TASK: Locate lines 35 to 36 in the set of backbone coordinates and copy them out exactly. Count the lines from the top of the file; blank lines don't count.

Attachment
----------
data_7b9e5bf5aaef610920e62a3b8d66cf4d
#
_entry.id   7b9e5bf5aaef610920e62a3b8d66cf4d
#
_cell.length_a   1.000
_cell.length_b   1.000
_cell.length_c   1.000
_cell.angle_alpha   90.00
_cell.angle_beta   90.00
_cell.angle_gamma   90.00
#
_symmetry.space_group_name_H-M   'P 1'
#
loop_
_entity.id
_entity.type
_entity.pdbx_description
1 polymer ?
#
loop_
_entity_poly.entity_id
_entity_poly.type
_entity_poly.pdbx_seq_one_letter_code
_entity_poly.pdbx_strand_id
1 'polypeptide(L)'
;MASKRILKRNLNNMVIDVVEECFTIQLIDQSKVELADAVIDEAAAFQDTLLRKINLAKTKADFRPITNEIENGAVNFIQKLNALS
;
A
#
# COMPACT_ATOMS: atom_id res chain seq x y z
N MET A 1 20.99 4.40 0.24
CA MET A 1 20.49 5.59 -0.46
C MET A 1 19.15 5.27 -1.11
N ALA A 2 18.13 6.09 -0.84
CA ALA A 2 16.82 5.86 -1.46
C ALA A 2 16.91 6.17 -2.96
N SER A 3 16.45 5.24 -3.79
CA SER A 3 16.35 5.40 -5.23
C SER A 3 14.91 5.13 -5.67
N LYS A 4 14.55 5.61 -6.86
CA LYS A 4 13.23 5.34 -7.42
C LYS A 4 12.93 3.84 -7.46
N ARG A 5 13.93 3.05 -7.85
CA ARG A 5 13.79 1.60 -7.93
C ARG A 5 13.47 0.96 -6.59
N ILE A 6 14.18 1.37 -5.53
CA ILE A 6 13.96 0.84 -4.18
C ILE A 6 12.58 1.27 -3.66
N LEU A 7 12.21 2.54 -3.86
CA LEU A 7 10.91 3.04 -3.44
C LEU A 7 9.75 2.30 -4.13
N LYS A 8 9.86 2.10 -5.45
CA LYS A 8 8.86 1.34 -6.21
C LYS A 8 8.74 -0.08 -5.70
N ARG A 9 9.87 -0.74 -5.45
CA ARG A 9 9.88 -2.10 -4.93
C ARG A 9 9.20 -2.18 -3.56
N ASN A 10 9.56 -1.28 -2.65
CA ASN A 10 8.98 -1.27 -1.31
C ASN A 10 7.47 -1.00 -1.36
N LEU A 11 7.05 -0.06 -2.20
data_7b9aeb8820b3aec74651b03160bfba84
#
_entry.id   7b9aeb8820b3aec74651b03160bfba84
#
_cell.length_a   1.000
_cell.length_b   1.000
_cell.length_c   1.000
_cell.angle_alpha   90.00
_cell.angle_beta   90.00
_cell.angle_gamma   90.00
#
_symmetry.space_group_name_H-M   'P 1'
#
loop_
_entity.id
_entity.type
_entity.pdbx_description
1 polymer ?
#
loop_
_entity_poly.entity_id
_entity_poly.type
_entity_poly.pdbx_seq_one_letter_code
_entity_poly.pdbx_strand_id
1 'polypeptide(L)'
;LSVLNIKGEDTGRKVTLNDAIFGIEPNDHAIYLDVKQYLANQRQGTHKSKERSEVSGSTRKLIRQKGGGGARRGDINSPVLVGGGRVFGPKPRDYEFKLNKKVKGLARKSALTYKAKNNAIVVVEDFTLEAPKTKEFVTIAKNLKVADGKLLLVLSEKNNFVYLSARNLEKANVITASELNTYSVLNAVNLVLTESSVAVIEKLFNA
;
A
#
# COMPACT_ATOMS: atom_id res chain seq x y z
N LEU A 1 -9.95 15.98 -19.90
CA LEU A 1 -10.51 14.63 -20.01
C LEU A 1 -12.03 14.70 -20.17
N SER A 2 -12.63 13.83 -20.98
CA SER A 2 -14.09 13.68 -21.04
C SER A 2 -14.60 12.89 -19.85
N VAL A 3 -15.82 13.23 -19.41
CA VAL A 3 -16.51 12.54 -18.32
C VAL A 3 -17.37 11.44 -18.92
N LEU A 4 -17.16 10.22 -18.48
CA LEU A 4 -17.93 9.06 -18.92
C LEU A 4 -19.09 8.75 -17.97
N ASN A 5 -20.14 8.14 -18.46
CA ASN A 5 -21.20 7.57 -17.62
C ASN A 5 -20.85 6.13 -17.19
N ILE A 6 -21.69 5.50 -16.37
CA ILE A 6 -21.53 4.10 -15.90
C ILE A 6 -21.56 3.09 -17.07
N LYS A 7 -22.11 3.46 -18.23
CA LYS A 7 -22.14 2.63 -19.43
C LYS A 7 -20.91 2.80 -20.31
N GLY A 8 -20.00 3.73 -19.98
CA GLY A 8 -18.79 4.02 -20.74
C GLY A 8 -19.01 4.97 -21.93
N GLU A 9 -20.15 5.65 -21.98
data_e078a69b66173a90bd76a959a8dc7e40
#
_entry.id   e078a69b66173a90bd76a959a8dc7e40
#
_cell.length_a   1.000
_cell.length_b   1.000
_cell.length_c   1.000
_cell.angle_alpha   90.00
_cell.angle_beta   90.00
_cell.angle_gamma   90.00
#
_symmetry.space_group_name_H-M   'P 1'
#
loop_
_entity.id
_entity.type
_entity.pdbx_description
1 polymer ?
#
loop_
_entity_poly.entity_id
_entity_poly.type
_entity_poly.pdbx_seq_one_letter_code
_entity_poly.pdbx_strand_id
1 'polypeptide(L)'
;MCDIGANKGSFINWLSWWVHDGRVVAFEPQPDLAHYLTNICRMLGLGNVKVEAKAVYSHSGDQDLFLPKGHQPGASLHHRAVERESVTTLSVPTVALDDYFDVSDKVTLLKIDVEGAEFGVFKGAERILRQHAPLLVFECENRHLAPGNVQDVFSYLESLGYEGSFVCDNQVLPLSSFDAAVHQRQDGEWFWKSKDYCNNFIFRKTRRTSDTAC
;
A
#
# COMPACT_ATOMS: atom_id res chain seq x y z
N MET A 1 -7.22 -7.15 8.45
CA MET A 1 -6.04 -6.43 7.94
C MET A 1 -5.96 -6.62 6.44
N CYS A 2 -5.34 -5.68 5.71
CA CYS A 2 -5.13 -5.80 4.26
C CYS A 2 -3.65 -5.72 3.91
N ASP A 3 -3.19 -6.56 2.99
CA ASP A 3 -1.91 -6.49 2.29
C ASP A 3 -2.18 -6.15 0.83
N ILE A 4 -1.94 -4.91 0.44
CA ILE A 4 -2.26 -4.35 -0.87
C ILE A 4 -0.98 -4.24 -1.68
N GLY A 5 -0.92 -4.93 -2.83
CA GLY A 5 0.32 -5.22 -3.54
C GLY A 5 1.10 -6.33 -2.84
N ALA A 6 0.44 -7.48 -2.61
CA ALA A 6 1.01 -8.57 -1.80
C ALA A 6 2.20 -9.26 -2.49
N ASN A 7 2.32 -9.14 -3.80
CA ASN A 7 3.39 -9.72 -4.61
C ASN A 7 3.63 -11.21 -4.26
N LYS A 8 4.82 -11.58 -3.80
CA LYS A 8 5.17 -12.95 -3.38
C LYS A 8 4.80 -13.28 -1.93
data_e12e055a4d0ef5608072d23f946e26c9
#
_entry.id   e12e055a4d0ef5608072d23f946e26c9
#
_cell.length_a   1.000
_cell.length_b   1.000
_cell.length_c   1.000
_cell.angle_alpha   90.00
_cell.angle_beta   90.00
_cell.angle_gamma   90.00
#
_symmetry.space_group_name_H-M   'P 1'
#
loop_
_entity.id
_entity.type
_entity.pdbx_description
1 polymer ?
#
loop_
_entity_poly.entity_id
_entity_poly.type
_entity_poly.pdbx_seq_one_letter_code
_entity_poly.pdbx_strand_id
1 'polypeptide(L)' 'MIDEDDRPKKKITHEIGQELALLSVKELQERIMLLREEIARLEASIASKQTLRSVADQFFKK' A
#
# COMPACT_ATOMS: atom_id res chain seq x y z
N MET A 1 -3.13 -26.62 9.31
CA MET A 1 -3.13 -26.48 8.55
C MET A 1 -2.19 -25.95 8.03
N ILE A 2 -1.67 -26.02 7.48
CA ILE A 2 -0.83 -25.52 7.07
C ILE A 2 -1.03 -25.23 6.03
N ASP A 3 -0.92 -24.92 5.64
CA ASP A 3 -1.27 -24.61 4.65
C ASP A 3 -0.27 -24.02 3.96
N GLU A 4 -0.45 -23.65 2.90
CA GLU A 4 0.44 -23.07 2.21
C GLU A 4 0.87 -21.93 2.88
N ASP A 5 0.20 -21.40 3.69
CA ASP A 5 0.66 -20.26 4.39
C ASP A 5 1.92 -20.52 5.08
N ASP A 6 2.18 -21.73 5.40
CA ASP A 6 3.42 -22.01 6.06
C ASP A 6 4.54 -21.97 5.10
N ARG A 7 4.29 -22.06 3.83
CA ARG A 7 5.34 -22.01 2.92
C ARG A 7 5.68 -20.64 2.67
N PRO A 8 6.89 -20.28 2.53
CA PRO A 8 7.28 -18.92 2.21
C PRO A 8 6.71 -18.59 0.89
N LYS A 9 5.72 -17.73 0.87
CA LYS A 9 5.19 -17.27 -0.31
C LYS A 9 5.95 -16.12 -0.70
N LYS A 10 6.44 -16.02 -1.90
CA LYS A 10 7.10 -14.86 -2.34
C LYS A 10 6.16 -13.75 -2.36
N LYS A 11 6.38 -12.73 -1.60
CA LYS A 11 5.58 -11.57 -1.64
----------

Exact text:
CA ALA A 2 16.82 5.86 -1.46
C ALA A 2 16.91 6.17 -2.96